So, what future trends in the society are driven by social media?
Social media, especially Facebook, pushes us to maintain a single, solid avatar, says Annalee Newitz. (Interestingly, the panelists used the word "avatar" to mean not just userpics, but entire digital selves, or digital personas.) It wants us to expose all the different aspects of our lives, and to consolidate them into one. For the first time in human society we are seeing a new man, who has to be authentic, who has to be the same person in every context: as a worker, as a "john", as a father or as a child. Maybe this authenticity is good, it's pushing us not to be hypocrites, says Newitz. But also it's making us more and more of an open book, vulnerable in new ways. Molly Crabapple says: "A delusion we have is that only cool people will read our updates. At 13, I genuinely believed that my updates will be read only by sympathetic audience." The reality is, says Newitz, that you might tweet "I just got my period", and you'll get an ad from Tampax. (She says she marks all Facebook ads as offensive.)
Maureen McHugh and Matt Thompson. More pictures from SXSW 2011 are in my photo gallery.
Controlling the image we present to the world on social networks is becoming more difficult. A teenager may carefully pose in a mirror to make sure their self-portrait looks just right, but Google, already on the way to becoming an AI, may outrank it with more candid shots of him or her. It is as if, after all that posing, you walk by a shop window, and catch a glimpse of yourself, and think "OMG, do I look like that?" says Maureen McHugh.
If you don't control your own "avatar", who does? If you interact with another person, does the content of that interaction equally belong to both people to record, tweet, post, and make as public as either of them wishes? Do you reserve a right to make just your half public? But since that's usually impossible without revealing too much about the other party, how should this be resolved? Back in the day when most conversations and interactions left no record, it was not a question. A society where everything is recorded requires new rules and protocols. This is already being addressed by science fiction. Annalee Newitz recommends a novel "Quantum Thief" by Hannu Rajaniemi, a far future fantasy where everybody has an organ in their brain that's a privacy negotiator. Such a negotiation may determine, for example, what information you will remember after a meeting with somebody.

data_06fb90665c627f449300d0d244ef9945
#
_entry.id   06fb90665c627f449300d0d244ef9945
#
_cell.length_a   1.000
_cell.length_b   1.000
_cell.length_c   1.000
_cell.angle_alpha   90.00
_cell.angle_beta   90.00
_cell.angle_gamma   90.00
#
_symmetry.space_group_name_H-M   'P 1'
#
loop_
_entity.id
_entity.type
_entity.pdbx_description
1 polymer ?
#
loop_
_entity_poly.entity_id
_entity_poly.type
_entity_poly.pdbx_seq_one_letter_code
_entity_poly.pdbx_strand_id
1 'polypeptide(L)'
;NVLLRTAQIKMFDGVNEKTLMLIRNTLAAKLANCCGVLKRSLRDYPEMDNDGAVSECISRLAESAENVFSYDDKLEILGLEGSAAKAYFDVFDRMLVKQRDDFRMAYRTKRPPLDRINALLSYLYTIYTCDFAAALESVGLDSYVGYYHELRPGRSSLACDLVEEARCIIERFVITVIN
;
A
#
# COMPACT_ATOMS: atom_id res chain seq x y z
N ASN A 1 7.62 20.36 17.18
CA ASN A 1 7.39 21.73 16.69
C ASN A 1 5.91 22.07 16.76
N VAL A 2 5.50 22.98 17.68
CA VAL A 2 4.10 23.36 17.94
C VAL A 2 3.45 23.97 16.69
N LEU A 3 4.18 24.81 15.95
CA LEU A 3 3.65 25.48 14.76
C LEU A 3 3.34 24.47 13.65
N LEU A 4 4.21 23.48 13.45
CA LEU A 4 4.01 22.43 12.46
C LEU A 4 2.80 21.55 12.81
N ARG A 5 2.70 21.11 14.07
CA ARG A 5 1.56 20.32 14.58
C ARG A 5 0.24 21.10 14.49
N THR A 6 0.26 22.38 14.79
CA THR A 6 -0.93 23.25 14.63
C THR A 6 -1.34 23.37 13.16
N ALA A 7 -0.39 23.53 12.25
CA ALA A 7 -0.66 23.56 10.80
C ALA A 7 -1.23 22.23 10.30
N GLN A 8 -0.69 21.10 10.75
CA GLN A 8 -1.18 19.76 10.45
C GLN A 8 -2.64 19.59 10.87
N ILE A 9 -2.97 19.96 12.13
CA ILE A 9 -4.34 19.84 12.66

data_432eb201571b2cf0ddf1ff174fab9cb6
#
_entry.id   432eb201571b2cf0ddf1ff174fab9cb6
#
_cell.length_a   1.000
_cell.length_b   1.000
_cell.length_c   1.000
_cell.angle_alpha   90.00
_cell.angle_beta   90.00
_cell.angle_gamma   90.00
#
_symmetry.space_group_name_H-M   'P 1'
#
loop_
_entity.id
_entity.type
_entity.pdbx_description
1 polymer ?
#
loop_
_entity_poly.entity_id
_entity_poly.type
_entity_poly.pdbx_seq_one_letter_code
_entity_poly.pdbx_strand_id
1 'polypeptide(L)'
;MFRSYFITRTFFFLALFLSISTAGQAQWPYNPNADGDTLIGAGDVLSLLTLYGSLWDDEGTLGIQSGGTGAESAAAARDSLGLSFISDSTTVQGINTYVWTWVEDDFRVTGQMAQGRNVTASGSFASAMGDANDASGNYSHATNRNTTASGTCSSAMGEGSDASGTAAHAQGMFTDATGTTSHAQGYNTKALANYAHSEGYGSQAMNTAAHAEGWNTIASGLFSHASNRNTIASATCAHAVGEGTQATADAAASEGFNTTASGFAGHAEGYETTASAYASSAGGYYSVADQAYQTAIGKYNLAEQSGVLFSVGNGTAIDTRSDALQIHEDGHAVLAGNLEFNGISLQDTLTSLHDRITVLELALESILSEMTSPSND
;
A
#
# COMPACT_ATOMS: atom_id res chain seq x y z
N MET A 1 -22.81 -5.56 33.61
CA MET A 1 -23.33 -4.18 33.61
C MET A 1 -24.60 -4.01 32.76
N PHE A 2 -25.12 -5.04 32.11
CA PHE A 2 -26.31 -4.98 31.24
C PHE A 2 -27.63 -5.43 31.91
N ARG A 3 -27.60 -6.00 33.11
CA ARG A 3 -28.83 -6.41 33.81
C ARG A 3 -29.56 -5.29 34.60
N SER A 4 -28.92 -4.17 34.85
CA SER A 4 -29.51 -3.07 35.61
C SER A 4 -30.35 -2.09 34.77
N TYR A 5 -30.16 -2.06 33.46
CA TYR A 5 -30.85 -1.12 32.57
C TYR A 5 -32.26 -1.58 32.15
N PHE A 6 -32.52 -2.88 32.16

Matt Thompson observes that social media is increasingly about memory. He would like to see social media serve as a storage component of the society. All the tweets, pictures and videos could provide an incredibly detailed look at our society for future historians. (If that data is appropriately organized and mined, I might add.)
Has social media changed storytelling?
This was a question from the audience to Maureen McHugh, who is a science fiction writer that also writes for an alternate reality game company, Fourth Wall Studios. McHugh says that in the last 10 years she has discovered that traditional story still works very well, and interactive storytelling doesn't make it better. Hamlet does not become a better play if the audience gets to select the ending. Audiences want characters to be either happy or punished, and sometimes the story isn't good if the characters are happy or punished too soon. Charlie Jane Anders adds that she allowed the audiences to select a story ending twice. She tweeted, which story ending do you like better? And she chose the ending they selected.
By the sound of it, the panelists are more inclined to be grim than optimistic about social media-shaped future. Molly Crabapple observed that the recent trend of gamification may restructure future workplace in such a way that it would require us participate in game-like challenges with no pay -- the "fun" we'll be having will be its own reward. "You will go to Walmart and participate in the box-lifting challenge. You'll see who can lift and stack the most boxes and the prize will be what used to be your salary." (Thanks to Dale Roe for that quote. His own take on this panel can be found in this Austin American-Statesman blog post.)
Molly Crabapple, Charlie Jane Anders, and Annalee Newitz. More pictures from SXSW 2011 are in my photo gallery.
In the end, Annalee Newitz asked all panelists to end the panel on a positive note on social media. The panelists took turns telling what good things social media has brought into their lives.
Maureen McHugh. I keep in touch with my kid via social media every day.
Molly Crabapple. I founded a company with no money that has branches in 28 cities, because of social media.
Matt Thompson. Craigslist is a miracle. It has helped my life in giant, immeasurable ways, including that this is where I found my partner. There are opportunities for connection, and for us to step outside our worlds, that we are only just beginning to appreciate.
Annalee Newitz. I work at home alone with my cats, so for me Twitter is like being at work, it's my social contact. I sit there and have all those conversations via Twitter.